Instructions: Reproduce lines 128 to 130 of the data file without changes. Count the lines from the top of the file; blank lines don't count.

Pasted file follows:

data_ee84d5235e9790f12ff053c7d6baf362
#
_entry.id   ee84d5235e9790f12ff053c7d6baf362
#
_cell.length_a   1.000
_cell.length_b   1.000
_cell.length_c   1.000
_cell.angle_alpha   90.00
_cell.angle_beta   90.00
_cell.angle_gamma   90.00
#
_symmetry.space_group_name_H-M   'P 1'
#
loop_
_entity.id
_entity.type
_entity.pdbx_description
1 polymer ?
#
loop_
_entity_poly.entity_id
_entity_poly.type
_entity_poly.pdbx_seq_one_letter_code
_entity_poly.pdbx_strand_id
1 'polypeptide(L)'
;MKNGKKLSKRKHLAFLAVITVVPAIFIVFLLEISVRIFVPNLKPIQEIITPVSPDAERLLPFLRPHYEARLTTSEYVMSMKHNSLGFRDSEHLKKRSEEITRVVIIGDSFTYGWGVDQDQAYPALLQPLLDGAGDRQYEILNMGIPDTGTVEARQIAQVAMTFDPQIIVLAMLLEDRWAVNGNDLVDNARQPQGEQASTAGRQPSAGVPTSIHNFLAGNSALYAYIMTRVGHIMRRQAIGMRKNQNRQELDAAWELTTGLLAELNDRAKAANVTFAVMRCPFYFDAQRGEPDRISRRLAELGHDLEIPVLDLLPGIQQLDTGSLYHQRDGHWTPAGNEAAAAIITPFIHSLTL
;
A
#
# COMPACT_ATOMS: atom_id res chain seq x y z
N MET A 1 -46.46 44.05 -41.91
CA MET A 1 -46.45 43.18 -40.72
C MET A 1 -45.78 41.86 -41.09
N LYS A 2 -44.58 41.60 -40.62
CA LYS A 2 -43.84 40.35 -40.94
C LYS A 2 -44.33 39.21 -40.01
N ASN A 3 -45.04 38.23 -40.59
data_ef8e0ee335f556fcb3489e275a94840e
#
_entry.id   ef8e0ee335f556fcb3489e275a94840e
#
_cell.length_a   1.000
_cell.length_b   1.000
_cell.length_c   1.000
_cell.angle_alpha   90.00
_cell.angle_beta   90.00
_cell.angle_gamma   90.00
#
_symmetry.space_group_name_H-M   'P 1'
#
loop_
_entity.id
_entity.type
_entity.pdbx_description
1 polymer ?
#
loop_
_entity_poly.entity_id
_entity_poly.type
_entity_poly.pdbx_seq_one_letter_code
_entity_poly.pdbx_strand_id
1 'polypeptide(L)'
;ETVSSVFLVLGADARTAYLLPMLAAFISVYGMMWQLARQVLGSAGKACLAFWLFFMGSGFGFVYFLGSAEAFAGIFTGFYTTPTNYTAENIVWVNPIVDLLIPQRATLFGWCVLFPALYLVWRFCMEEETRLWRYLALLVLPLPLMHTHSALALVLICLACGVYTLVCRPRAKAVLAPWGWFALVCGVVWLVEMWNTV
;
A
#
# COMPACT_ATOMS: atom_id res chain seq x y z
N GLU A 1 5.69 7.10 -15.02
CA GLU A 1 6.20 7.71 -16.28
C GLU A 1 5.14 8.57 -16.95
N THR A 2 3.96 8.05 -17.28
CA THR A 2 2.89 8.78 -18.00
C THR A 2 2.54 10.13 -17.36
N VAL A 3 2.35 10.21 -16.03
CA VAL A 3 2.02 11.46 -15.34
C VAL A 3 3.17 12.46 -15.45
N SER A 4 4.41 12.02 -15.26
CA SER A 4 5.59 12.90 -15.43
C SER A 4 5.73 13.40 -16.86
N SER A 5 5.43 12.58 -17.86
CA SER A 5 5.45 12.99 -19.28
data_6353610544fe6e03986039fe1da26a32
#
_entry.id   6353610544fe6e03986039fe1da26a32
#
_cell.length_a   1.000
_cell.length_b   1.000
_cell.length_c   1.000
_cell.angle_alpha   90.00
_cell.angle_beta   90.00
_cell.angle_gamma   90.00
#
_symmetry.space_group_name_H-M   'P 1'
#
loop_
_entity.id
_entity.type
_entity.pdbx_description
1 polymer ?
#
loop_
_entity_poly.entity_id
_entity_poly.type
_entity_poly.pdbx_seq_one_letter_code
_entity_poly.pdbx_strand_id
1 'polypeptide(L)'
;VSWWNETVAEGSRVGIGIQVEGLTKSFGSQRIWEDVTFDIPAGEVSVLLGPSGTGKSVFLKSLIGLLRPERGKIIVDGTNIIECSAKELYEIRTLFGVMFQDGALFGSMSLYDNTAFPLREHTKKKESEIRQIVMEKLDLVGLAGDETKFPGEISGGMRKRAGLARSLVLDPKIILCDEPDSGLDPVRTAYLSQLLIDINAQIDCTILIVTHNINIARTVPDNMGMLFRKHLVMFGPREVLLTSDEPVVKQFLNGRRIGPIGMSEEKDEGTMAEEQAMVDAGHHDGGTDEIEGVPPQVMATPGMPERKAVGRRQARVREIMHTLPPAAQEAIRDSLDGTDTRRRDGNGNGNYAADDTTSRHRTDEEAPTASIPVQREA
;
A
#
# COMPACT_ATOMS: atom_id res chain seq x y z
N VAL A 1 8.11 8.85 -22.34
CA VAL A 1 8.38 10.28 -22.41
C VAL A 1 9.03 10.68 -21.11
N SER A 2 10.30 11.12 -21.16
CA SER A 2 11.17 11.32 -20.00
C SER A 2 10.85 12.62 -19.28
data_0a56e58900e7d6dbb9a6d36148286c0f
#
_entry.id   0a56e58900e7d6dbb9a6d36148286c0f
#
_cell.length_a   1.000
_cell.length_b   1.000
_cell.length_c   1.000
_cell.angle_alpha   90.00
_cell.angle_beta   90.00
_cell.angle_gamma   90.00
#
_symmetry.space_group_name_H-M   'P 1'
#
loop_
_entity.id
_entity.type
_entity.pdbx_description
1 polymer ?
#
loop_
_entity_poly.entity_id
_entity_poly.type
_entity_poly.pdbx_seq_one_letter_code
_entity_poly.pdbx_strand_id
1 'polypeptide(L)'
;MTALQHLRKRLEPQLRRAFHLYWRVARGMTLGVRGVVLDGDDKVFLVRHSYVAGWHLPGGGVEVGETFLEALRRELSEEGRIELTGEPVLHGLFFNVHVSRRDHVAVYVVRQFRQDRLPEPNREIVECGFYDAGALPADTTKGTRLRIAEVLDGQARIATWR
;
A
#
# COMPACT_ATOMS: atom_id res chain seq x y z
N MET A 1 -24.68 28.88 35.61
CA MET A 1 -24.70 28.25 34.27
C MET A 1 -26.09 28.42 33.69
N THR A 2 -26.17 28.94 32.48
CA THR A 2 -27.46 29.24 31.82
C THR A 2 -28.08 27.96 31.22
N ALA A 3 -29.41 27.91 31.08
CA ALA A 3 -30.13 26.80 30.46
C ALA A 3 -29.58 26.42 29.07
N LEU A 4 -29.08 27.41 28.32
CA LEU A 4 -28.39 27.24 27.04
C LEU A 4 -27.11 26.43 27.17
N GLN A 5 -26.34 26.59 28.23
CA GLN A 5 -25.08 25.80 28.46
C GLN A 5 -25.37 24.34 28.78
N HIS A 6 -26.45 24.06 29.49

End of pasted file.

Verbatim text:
#
_symmetry.space_group_name_H-M   'P 1'
#